not writing to .well-known/acme-challenge/


I ran this command: --renew -d '' --webroot /var/www/ --log

It produced this output: error:Fetching[token] : Connection refused

My web server is (include version): NodeJS

The operating system my web server runs on is (include version): CentOS

My hosting provider, if applicable, is: inmotionhosting

I can login to a root shell on my machine (yes or no, or I don't know): yes

I'm using a control panel to manage my site (no, or provide the name and version of the control panel): no

The version of my client is (e.g. output of certbot --version or certbot-auto --version if you're using Certbot): v2.8.8

From what I can tell says it's writing the token (there's no error) and the path it is writing to is the proper one

eg writing token:[token] to /var/www/[token]

There's no indication there's an error, but the file never appears in the directory specified.

Question: Does erase the token file on the connection refused?

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The --webroot parameter tells where the root folder is for that FQDN.
You should place a test text file there to ensure it matches and the test file can be accessed form the Internet.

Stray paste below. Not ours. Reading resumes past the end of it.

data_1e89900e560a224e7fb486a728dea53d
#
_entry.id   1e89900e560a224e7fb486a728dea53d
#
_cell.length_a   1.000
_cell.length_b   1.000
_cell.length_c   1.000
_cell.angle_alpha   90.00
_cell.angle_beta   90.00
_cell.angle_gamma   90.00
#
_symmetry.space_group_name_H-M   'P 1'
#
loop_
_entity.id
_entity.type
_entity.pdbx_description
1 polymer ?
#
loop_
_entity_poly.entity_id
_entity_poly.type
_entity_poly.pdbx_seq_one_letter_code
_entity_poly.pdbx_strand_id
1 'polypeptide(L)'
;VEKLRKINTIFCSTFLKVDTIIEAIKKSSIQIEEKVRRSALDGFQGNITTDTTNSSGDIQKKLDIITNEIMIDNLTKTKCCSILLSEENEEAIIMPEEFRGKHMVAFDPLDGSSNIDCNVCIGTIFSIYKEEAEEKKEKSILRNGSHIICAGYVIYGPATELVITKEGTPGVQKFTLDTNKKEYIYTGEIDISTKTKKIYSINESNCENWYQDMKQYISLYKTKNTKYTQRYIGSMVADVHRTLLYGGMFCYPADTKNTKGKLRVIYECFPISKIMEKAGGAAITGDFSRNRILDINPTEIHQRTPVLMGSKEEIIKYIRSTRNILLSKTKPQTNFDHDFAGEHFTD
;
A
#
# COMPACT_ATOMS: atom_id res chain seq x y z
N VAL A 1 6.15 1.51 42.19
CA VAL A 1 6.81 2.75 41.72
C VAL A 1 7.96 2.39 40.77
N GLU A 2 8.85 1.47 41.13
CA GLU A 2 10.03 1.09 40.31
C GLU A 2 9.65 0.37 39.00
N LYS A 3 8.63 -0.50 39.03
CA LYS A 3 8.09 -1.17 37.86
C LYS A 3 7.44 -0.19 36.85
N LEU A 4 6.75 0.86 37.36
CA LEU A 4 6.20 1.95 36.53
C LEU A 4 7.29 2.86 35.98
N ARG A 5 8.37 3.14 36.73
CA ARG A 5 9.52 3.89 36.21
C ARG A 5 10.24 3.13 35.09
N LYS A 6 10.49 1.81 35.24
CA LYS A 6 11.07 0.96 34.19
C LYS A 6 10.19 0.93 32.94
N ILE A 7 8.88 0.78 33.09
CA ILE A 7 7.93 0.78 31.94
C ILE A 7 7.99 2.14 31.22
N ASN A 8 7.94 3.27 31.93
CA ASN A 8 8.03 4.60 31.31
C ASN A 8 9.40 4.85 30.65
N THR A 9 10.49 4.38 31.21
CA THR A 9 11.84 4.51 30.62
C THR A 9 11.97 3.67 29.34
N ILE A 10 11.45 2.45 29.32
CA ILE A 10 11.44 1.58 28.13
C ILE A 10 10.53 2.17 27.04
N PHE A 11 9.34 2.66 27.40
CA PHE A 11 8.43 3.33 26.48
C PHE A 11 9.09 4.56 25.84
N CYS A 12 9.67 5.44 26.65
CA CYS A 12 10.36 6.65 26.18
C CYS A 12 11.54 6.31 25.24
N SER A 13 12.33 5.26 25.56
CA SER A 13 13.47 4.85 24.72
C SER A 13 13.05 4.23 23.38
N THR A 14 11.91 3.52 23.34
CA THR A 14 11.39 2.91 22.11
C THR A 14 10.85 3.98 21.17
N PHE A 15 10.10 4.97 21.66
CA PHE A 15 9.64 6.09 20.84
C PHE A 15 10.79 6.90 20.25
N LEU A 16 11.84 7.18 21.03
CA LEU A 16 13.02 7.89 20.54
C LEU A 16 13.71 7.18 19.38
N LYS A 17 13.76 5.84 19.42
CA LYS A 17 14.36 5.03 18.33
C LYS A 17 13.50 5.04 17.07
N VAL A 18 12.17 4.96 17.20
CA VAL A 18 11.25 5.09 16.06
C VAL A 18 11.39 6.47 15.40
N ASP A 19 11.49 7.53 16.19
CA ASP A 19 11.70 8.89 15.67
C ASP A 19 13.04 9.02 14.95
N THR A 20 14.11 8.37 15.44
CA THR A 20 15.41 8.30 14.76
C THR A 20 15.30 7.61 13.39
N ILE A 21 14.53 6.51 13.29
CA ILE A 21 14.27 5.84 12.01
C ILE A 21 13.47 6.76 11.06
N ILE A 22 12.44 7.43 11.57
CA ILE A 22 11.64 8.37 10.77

Connection refused should have nothing to do with (when not run in --standalone mode).
The web server or the firewall/router may be blocking those incoming connections.
Here, also, you need to ensure the Internet can reach your site before running any ACME client.

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My mistake. You are 100% correct. The server was not responding. My impression was the file was not being created, tripping up the server. But this suggests the file was being created, but then deleted, so I wasn't seeing it. Does that sound correct?

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And completely off this exact topic but related to your request.
Any use of other peoples domains (without prior consent) amounts to domain spoofing.
Sure, they set themselves up for this when they provided you with an IP and a working for and reverse DNS entry.
But you must understand that they can change the rDNS record at any time and also the forward DNS record.
So you should be using a domain name under your control (or an FQDN from a domain that has given you their consent to use - like with DDNS service providers).

This is a complete test environment.

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Yes, files are cleaned up after each use - they serve no other purpose (can't be reused).

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RE "Domain under my control": Yes is a test environment and yes, it's a domain provided by the hosting company. Wasn't going to be used in production, but always good to be thinking this stuff through.

RE: "files are cleaned up after each use": Thanks. It was my server code was the cause of the error. Not finding the leftover file made me think it hadn't gotten written in the first place.


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